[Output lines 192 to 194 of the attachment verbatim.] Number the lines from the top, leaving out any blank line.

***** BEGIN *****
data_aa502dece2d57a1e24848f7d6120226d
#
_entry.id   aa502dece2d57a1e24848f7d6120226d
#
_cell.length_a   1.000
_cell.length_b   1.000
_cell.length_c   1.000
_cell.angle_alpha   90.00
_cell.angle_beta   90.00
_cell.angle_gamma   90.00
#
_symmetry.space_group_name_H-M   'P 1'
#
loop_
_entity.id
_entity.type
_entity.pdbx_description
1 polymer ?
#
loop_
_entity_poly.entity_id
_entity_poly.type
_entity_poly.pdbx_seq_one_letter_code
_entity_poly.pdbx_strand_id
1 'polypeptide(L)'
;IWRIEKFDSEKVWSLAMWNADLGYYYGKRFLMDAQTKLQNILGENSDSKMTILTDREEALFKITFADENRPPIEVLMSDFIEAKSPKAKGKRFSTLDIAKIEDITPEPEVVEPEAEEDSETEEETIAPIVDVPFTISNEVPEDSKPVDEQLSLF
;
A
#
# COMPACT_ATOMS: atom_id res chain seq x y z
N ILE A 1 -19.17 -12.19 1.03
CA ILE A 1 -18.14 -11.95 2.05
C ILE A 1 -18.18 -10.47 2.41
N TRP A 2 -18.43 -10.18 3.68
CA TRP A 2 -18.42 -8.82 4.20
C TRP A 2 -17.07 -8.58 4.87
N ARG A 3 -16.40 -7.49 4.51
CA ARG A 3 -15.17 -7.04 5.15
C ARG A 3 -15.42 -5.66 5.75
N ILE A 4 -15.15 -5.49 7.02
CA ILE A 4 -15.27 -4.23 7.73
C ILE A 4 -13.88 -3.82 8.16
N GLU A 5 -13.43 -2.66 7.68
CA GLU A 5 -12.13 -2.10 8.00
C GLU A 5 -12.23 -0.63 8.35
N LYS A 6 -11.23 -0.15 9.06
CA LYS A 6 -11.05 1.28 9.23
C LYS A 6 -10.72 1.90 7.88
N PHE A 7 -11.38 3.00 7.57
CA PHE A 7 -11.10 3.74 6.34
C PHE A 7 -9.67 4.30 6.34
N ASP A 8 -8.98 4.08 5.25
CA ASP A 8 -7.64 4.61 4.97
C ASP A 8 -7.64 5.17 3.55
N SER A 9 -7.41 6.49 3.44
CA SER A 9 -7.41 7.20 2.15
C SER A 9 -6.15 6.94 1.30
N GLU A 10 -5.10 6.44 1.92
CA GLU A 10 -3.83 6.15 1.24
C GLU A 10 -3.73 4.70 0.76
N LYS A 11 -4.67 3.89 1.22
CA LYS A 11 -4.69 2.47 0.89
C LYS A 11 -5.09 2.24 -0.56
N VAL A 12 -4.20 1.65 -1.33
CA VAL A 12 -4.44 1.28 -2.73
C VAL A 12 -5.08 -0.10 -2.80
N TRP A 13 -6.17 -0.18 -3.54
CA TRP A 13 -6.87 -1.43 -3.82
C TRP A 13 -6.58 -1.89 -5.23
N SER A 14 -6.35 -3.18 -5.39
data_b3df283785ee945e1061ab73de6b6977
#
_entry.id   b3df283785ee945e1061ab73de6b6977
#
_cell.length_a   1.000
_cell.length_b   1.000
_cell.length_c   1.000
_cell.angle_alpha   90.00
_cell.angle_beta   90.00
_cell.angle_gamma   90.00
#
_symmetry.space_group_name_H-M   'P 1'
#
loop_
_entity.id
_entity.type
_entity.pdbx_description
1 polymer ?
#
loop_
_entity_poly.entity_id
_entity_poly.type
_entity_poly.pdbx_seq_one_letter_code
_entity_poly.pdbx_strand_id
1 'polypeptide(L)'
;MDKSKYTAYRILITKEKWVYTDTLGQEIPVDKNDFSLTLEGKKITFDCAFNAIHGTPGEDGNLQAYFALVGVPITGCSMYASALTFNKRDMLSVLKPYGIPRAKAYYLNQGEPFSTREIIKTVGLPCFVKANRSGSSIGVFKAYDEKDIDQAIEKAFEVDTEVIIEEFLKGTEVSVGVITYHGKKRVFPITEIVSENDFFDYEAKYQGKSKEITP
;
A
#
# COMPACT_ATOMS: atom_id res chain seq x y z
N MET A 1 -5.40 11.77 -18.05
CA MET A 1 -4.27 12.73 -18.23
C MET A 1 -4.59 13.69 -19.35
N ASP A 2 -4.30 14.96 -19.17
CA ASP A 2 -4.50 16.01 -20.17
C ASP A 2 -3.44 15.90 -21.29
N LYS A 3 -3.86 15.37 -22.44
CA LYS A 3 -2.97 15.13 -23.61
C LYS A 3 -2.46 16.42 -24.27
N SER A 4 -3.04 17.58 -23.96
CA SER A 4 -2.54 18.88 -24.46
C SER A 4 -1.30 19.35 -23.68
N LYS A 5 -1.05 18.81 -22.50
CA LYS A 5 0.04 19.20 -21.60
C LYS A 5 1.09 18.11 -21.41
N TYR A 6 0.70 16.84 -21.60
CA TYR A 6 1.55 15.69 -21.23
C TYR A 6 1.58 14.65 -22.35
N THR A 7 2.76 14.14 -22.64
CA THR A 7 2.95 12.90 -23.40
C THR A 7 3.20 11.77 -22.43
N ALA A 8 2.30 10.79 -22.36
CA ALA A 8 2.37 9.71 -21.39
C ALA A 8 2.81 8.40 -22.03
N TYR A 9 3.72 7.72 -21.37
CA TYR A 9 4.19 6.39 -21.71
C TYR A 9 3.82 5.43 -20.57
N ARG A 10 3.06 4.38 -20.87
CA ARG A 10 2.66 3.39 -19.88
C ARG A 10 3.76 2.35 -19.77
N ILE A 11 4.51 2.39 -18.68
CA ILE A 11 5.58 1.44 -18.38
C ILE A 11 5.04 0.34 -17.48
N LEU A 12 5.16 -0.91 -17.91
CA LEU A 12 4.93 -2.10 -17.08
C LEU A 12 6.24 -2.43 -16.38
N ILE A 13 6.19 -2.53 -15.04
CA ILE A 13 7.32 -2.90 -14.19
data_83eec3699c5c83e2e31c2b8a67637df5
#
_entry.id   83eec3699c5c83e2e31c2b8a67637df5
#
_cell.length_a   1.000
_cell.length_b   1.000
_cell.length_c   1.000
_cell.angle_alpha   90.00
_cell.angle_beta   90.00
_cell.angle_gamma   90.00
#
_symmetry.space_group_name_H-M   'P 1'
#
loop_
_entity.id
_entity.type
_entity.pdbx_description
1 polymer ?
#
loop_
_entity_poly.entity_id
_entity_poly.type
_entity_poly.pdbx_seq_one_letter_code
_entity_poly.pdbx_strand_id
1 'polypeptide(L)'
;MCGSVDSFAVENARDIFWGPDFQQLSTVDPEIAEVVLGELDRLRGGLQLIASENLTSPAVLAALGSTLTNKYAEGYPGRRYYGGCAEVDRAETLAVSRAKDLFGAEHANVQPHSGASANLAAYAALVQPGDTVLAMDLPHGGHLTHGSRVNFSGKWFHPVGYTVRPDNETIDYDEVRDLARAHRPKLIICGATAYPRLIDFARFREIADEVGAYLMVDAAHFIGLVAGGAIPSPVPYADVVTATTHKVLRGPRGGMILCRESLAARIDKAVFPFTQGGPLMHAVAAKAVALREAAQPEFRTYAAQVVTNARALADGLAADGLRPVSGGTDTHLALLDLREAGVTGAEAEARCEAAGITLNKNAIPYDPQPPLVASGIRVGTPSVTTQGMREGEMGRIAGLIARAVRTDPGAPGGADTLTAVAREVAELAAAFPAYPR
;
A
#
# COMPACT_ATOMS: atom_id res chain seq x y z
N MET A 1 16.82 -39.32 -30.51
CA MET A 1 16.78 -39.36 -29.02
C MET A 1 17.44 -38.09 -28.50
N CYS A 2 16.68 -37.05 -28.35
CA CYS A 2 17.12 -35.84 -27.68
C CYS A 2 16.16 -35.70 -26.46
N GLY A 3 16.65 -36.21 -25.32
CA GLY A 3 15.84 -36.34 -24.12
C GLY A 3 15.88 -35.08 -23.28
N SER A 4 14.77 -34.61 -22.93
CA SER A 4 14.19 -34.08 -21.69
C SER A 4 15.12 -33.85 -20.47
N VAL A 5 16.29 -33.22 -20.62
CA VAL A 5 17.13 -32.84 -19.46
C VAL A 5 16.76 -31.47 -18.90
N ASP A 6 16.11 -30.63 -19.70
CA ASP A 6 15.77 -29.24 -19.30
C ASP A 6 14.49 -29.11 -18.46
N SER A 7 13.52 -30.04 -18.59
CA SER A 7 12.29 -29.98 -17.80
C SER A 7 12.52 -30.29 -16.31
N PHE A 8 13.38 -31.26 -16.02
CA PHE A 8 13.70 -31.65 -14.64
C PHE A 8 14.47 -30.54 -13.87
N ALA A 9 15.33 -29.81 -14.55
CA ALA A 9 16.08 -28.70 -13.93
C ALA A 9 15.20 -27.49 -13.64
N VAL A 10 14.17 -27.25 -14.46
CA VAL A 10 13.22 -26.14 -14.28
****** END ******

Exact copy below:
C PHE A 8 14.47 -30.54 -13.87
N ALA A 9 15.33 -29.81 -14.55
CA ALA A 9 16.08 -28.70 -13.93